The Importance of Sleep for Better Mental Health

A popular saying teaches us that “it’s hard to sleep when your heart is at war with your mind.”

Numerous studies have reached the same conclusion; they just phrased it in less poetical terms. The sleep science underlines the close relationship between rest and our mental health and tries to make us aware of the importance of proper repose for our body and brain.

Poor sleep and sleep deprivation can lead to anxiety, depression and other medical problems. And just like the quote says, all those issues generate more and worse sleeping disorders: it is hard to convince your mind to go to sleep when you’re worried about your health. I often hear people arguing that a few bad nights are not such a big deal, but the truth is that there can be consequences even after just one night of insufficient sleep, such as the ones listed below:

Slow-moving mind

Your attention span, alertness, focus and problem-solving capabilities will slow down considerably if you don’t get your much-needed rest for the night. According to some studies, losing a lot of sleep particularly in your youth could have a negative impact on your intelligence level and mental development.

Risk of injuries

There’s a higher chance of causing an accident or suffering an injury if you had a restless night. That is particularly dangerous when you have to drive after not being able to get quality sleep.

Memory problems

Sleeping is the time when our brain processes and organises everything we have learned and lived through the day. Not getting enough of it usually leads to memory problems and incapacity of assimilating new information.

When lack of sleep becomes a chronic situation, the health problems can turn into more severe conditions, such as heart diseases, diabetes, obesity and premature ageing, which can all affect our mental well-being. The risk of developing depression is deeply linked to insomnia, as research has shown: it seems that people who suffer from sleeping disorders are five times more likely to present symptoms of depression than the ones who get plenty of sleep.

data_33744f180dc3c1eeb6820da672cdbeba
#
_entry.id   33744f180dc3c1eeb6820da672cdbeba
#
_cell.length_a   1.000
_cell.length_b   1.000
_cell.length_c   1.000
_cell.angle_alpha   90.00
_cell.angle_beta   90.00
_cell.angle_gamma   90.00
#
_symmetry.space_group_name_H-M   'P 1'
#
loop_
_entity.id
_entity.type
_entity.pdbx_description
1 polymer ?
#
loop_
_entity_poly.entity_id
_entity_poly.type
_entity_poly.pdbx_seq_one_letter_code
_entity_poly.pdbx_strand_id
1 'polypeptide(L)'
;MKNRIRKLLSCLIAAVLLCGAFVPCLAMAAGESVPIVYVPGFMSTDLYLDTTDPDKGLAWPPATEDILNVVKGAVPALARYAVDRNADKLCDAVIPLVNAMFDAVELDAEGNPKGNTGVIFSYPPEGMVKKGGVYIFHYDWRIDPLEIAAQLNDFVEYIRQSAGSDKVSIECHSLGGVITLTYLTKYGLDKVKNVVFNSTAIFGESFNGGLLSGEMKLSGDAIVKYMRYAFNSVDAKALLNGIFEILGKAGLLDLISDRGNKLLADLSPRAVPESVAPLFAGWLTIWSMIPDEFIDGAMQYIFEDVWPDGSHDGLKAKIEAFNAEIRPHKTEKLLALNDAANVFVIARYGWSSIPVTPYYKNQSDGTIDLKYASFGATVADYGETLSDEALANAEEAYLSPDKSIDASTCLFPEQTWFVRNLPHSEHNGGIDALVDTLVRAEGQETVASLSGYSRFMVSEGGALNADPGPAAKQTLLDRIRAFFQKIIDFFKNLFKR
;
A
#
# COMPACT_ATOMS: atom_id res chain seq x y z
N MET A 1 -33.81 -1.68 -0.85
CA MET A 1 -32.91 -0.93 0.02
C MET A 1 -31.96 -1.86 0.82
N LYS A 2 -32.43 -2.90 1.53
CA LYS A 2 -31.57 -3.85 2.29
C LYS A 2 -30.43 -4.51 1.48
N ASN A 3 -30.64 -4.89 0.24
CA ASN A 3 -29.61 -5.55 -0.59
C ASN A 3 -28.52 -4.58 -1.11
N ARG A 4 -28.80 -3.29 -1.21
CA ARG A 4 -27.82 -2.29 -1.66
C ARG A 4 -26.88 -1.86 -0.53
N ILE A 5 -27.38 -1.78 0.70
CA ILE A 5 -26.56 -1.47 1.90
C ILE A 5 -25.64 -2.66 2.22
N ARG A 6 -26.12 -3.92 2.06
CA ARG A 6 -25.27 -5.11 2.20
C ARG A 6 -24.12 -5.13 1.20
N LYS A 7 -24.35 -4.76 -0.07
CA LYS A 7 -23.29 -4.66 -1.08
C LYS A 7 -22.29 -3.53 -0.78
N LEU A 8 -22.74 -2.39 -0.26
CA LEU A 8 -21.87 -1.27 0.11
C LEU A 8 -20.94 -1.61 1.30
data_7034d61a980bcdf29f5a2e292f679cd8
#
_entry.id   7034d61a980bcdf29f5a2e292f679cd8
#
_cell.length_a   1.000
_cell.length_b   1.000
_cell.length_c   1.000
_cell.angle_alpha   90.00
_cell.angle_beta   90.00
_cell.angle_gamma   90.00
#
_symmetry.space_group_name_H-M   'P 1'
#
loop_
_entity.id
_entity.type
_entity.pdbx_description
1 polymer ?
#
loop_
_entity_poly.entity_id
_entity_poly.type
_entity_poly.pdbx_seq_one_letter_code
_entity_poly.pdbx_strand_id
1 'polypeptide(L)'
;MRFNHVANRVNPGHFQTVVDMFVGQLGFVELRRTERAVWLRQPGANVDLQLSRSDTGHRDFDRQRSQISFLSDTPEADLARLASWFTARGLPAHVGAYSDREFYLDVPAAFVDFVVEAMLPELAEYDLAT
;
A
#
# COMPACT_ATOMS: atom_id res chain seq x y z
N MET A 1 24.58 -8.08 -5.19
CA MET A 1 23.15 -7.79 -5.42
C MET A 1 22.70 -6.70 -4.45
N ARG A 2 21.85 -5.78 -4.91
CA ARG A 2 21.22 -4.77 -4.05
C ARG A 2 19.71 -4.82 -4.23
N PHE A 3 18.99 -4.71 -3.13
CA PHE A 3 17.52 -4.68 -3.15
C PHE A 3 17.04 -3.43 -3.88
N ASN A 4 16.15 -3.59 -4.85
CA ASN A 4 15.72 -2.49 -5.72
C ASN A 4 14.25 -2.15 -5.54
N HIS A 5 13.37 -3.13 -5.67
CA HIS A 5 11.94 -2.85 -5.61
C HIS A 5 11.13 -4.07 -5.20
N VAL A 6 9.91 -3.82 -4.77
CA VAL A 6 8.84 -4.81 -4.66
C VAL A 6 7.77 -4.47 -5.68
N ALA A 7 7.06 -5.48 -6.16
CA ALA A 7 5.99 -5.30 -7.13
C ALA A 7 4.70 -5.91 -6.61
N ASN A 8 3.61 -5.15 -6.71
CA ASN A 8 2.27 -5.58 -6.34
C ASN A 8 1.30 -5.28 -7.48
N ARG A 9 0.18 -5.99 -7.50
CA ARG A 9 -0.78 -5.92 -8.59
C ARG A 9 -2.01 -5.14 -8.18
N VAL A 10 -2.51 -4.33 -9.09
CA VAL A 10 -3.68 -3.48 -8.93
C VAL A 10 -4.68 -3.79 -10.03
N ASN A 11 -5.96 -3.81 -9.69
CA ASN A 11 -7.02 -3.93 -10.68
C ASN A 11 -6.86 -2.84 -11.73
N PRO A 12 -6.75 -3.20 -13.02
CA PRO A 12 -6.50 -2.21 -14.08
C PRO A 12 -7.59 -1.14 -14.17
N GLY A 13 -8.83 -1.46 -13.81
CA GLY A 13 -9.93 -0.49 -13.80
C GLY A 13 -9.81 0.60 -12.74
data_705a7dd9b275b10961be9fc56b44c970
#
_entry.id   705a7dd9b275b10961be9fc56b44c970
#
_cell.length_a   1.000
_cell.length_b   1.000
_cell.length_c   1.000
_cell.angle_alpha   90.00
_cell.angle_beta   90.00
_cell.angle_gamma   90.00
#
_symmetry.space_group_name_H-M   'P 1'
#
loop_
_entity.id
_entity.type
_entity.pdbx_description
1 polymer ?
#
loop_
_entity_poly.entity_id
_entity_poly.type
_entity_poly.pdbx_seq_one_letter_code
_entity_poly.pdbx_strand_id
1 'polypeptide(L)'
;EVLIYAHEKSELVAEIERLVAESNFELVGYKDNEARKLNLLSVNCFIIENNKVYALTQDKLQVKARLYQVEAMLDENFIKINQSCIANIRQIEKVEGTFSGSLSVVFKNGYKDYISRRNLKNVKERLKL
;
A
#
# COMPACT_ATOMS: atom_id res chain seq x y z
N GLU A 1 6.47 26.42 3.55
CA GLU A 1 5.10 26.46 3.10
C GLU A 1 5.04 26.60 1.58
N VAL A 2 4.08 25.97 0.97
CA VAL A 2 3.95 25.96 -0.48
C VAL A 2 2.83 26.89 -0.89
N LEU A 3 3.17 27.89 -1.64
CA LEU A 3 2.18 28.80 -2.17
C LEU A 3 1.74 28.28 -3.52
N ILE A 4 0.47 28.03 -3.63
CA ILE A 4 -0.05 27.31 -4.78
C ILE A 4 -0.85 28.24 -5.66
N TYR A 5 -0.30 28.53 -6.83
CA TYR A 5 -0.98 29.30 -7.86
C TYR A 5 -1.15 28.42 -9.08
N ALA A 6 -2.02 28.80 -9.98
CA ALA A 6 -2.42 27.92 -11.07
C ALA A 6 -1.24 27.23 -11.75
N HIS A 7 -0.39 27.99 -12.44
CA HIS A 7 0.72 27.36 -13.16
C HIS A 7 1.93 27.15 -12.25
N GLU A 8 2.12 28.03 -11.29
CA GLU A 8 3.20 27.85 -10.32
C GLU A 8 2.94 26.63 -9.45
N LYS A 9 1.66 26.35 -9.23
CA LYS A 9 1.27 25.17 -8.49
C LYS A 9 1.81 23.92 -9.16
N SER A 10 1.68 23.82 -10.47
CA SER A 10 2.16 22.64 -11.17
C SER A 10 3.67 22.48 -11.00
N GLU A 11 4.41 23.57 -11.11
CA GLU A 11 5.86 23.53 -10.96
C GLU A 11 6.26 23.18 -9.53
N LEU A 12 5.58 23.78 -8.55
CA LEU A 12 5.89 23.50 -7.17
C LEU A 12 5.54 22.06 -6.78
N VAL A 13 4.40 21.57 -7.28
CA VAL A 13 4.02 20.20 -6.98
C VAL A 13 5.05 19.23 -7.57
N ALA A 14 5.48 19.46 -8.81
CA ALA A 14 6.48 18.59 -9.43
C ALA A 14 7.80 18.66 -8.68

Therefore, six to eight hours per night of sleeping on a good mattress are crucial for our mental health. It prevents anxiety, it makes worries go away, and it keeps us focused and in good shape. Also, other main benefits of getting proper sleep are a strong immune system, enhanced memory, improved learning abilities, plus a balanced level of hormones in our body and brain. Nevertheless, it is an excellent ally when recovering from an illness and a great help in maintaining your average weight.

Sleep helps you be alert

When your brain gets enough rest, you will wake up full of energy, ready to take on the challenges of the new day. You will be more alert and able to concentrate on your goals.

Stress is diminished

A well-rested body and brain produce less cortisol and adrenaline, the most common stress hormones. Thus, you will feel more confident and relaxed.

Stay smart and sharp

Your academic or work performance will be severely reduced if you’re sleep deprived. Decent rest helps the mind organise information and turn it into knowledge. That’s why the best strategy before an exam or a significant work project is to prepare in advance, but not during the night before with the cost of your sleep. Pulling an all-nighter may make things worse.

Enjoy happiness and peace of mind

While you rest, your brain has the time it needs to get all the chemicals in your body back to balance, especially the hormones that impact your mental accuracy, mood, and feelings. If you wish to be calm, relaxed and happy, don’t lose sleep. Insomnia is not only associated with depression, but also with mental illness. So if you aim for peace of mind and long, healthy life, you should understand the importance of sleep in the equation and act accordingly.

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